July 13, 2005
-- by Patrick O'Heffernan
The world welcomed the latest news out of Pyongyang indicating that it will rejoin the 6-Party Talks now that a new US negotiating team is involved. The U.S. has reversed course and is willing to talk to North Korea, stop saber rattling, and do what is necessary to get the North to the table. But there is more.
With professional diplomats now in charge, the 6-Party Talks have in only 3 sessions agreed on major points: a multilateral dialogue; a Nuclear Free Korean Peninsula; an inspection system; and a permanent regional security forum. This last point is key – it means that the Bush Administration, has recognized that negotiating makes more sense than saber rattling.
However, there is an even more hopeful development. An unofficial, “backchannel” set of negotiations launched by citizens has been ongoing since 1992 to establish a Limited Nuclear Weapons Free Zone for Northeast Asia. In unofficial meetings between retired ambassadors, generals, admirals, scholars, business executives and peace activists, with the tacit but deniable approval of the US military and State Department, a group of dedicated citizens hammered out the elements of a nuclear free zone that would start a process of limited denuclearization – including nukes on US ships and subs in the region. The agreement would obligate the nations involved to withdraw certain kinds of weapons from an area they all agree to. The states pledging not to have nuclear weapons (Japan, North and South Korea, Mongolia, and Taiwan) would form a League of Non-nuclear States, and the nuclear weapon states (China, Russia, and the U.S.) would provide a good faith “buy in” by removing a percentage of their existing tactical nuclear weapons. This would be a first anywhere in the world.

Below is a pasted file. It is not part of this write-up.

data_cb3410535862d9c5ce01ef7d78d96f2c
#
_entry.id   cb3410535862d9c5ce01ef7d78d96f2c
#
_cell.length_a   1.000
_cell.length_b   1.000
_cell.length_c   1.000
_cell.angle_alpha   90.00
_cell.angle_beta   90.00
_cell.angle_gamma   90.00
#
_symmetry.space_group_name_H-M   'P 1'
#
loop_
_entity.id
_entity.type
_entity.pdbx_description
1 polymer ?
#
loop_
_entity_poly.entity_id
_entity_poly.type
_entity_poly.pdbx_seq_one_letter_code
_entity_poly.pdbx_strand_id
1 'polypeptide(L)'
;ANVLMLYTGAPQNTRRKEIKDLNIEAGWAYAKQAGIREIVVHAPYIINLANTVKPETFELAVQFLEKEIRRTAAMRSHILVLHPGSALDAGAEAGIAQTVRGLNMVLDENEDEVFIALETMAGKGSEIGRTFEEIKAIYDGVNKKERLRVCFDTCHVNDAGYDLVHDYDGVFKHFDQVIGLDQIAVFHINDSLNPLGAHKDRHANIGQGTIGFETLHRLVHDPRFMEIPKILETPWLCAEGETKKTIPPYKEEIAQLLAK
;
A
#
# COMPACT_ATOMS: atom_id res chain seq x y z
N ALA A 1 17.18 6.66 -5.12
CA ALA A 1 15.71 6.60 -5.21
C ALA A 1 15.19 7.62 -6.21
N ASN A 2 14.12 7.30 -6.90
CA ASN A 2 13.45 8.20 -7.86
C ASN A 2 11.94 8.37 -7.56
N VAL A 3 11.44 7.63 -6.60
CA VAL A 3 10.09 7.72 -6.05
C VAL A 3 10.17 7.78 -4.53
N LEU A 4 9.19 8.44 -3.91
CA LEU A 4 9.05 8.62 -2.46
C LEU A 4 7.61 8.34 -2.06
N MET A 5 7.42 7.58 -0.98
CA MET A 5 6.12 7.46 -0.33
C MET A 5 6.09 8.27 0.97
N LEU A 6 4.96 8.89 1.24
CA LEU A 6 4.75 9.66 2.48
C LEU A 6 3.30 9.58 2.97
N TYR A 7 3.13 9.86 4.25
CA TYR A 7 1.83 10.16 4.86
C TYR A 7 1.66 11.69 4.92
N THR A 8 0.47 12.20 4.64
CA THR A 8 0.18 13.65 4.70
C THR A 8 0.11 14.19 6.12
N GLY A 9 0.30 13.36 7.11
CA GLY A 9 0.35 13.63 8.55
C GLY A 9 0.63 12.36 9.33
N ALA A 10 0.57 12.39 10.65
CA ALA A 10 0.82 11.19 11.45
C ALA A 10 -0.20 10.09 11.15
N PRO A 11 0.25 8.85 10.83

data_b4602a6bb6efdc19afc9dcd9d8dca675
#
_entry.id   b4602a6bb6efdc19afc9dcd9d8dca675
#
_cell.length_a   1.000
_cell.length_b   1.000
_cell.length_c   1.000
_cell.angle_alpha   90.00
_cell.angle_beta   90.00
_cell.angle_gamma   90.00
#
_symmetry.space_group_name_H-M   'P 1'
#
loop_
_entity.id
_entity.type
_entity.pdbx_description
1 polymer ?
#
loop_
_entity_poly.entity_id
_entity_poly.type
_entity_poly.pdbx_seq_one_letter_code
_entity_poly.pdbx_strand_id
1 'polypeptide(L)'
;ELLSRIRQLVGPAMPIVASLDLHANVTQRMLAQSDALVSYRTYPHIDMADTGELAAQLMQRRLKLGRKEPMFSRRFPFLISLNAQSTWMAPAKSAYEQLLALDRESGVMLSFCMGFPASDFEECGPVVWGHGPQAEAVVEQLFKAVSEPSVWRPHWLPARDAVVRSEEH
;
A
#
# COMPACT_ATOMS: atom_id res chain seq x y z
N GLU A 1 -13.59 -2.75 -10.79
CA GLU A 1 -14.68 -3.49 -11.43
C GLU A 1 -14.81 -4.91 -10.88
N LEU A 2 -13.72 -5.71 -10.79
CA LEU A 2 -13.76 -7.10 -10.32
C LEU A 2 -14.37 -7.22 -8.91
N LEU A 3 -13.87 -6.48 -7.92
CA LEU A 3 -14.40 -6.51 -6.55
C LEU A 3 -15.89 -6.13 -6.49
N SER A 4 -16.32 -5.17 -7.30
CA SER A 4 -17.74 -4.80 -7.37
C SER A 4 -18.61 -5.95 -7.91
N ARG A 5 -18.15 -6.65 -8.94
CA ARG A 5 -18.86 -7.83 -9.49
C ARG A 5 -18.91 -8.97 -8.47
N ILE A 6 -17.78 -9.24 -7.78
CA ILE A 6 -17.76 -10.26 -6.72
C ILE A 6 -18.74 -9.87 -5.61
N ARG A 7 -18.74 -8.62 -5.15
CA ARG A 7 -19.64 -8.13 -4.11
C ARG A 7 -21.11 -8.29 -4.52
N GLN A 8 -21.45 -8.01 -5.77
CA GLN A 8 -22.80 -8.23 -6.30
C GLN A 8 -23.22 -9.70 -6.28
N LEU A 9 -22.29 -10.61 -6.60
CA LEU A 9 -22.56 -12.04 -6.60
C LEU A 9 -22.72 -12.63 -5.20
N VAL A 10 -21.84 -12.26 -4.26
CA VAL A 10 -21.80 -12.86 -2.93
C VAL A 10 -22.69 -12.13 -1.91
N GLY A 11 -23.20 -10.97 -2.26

The citizens’ group, launched by Professors John Endicott and Patrick O’Heffernan at Georgia Tech in 1992 and guided by Endicott for 12 years and 2 US Administrations, has not completed its work. But it has done enough to convince the 6-Party Talks participants to look closely at the idea of a limited nuclear weapons free zone in the region. A Limited Nuclear Free Zone for Northeast Asia would be the kind of good news that could give the world new hope . Full details of the North Asia Limited Nuclear Free Zone talks can be found at www.cistp.gatech.edu
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